Monday, June 22, 2009

Automobile Indicators (part two): Public Transit

Does anyone else hate getting stuck behind a bus when they 'pull over' at a bus stop, especially right before (or after) an intersection? I sure do.

Don't get me wrong, it's great that they are actually indicating, except public transit doesn't distinguish between a lateral change of position signal (turning/changing lanes) and a 'I'm-stopping-at-a-designated-bus-stop' signal. The frustration is further enhanced when the bus driver decides that this is the stop where they are going to grab a coffee or stretch their legs. Grrrr!

The same can be said when they are finally leaving their designated bus stop. While they usually indicate the upcoming movement with their indicators, it's not clear whether they are just entering the flow of traffic again, or if they actually desire to switch lanes. So, I'm proposing a simple and swift orderly change... distinguish between the two different actions.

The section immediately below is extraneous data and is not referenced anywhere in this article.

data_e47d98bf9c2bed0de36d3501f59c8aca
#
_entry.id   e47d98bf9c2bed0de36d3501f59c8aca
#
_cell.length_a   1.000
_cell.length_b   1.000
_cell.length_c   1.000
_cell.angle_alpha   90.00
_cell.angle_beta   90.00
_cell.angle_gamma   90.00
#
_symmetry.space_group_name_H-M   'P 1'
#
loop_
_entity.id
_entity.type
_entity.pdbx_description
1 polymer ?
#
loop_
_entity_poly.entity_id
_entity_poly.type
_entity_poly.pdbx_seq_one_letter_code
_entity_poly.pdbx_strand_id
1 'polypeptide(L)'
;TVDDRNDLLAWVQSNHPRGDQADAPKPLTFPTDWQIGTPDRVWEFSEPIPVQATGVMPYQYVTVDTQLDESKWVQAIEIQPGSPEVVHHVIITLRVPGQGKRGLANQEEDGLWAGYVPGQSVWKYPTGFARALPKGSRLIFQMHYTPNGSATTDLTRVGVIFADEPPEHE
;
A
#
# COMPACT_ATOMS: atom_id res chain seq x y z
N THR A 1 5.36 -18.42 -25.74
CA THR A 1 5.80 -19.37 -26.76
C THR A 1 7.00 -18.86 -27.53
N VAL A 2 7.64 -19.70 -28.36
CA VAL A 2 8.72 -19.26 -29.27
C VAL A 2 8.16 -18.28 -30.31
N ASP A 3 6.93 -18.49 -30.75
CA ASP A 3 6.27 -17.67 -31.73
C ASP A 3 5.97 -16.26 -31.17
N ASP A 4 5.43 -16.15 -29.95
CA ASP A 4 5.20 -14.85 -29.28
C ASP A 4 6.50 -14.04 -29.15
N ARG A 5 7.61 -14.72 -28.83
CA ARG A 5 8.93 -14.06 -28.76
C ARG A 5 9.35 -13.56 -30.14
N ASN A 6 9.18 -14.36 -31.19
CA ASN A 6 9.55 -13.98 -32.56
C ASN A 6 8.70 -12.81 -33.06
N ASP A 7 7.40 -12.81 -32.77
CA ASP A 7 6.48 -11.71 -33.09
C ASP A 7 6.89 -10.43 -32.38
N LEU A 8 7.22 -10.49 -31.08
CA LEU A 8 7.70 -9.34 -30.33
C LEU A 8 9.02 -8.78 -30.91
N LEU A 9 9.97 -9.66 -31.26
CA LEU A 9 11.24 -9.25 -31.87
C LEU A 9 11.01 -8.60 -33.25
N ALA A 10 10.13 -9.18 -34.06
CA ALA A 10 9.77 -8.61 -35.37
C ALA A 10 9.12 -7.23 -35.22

But first, a few regulations to keep in mind, oh and we don't want to create an entire re-engineering nightmare, just a little tweak to go a long way. Federal laws dictate that turn signals are required to blink on/off, at a steady rate (between 60 and 120 blinks per minute). And automobiles are limited to red, amber and white lights - no other colours are permitted (except on emergency vehicles).

So I suggest...
- Use a circle light to indicate 'I'm-stopping-at-a-designated-bus-stop' (50 blinks per minute)
- Use a triangle/arrow to indicate the lateral change of position (100 blinks per minute)
- Use a square/rectangle to indicate braking

What do you think? How would you change it? Or, do you think there isn't anything wrong with the current set-up?

1 comment:

  1. I believe you have a great idea. Trying to convince the auto manufacturing business is another thing..